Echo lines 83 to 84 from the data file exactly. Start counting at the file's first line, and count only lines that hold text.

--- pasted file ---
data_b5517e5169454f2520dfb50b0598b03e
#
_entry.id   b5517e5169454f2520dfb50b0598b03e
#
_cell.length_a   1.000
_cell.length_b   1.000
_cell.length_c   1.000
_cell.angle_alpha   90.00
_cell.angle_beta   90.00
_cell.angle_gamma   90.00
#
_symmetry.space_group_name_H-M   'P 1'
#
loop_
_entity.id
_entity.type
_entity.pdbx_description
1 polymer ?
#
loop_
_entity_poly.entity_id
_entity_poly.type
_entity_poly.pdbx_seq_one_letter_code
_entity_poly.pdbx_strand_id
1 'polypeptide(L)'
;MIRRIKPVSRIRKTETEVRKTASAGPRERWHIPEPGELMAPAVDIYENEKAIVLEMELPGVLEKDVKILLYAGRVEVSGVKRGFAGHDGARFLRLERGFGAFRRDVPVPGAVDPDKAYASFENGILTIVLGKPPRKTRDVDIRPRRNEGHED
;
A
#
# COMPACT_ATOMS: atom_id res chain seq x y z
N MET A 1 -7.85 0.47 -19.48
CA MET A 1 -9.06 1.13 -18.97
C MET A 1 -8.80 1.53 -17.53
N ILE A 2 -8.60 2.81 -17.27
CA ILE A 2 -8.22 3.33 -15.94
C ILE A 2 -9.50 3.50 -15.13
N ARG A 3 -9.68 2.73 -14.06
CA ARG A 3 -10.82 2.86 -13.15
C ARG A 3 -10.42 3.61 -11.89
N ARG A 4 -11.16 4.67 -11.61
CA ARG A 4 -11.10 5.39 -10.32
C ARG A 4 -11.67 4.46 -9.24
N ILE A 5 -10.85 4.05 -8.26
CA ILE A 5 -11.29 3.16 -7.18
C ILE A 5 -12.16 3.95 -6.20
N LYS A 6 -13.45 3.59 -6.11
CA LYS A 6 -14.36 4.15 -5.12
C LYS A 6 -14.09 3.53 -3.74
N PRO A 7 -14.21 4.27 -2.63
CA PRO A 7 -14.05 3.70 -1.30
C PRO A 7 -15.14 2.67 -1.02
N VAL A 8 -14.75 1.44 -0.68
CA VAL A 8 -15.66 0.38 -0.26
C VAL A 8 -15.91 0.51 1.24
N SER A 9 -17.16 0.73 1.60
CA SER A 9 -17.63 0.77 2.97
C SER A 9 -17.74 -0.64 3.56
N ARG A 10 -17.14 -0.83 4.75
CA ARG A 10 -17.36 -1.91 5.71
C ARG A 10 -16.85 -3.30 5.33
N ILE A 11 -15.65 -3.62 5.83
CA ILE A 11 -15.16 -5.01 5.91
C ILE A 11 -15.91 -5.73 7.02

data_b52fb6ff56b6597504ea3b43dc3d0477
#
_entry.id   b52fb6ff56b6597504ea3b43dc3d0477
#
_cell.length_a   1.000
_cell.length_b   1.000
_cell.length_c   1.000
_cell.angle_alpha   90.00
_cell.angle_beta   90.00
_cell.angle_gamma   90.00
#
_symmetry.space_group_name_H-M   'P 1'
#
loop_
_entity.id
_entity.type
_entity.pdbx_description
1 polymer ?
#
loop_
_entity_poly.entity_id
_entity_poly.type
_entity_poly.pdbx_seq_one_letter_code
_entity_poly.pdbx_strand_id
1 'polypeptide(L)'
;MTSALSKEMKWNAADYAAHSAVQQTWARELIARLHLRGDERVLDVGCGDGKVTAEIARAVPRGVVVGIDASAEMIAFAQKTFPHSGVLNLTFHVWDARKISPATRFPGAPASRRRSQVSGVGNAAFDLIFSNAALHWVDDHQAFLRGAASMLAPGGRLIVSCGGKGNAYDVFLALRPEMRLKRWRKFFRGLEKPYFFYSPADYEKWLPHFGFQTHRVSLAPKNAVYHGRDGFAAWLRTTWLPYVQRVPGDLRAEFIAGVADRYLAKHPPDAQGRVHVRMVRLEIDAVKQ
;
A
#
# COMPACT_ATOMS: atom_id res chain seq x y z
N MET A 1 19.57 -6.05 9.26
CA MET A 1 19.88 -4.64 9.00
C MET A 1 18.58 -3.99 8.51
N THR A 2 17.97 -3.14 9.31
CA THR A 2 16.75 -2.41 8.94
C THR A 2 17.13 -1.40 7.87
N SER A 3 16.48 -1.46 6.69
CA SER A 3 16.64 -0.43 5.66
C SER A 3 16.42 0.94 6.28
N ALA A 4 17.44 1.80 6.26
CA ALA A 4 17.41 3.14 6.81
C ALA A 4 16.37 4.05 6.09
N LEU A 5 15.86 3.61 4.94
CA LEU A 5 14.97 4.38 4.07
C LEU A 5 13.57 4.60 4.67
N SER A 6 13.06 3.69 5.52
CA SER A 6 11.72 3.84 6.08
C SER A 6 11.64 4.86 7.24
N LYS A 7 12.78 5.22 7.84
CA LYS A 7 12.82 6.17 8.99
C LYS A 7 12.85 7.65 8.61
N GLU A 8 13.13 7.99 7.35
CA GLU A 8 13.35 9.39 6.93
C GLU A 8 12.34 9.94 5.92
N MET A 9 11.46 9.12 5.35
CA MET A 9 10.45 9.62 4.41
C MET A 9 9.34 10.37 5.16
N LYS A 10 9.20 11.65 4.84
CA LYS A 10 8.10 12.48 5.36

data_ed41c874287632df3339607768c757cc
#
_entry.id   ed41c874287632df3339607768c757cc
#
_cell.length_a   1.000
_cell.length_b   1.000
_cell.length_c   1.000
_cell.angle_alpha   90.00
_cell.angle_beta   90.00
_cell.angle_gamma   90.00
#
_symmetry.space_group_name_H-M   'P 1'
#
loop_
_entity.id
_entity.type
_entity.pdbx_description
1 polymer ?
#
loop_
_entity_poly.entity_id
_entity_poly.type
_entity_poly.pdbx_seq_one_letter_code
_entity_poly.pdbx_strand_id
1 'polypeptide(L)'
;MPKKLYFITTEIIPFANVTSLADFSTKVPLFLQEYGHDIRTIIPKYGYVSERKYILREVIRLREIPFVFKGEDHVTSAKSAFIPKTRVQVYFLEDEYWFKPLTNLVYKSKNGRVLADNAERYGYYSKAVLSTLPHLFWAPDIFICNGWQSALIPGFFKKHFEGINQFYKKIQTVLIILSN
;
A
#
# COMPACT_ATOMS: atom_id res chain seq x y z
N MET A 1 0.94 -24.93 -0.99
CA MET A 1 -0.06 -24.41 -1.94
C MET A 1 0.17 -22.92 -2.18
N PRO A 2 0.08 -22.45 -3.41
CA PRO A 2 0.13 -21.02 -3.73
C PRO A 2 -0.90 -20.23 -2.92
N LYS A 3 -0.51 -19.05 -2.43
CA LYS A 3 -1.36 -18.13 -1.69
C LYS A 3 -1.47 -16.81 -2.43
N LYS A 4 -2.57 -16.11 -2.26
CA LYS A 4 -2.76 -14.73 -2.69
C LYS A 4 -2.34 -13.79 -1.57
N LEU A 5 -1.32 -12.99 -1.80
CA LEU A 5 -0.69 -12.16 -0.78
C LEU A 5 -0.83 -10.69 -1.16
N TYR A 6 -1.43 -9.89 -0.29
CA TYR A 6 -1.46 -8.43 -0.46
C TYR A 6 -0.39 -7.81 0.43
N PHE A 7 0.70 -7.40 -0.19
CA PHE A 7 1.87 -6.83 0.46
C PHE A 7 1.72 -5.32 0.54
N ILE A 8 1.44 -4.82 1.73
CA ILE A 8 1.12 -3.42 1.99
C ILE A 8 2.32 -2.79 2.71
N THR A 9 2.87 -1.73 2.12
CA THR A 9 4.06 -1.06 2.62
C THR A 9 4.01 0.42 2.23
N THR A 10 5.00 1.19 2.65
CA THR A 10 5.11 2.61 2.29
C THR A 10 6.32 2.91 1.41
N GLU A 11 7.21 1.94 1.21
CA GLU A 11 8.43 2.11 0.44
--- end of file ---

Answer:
loop_
_entity_poly.entity_id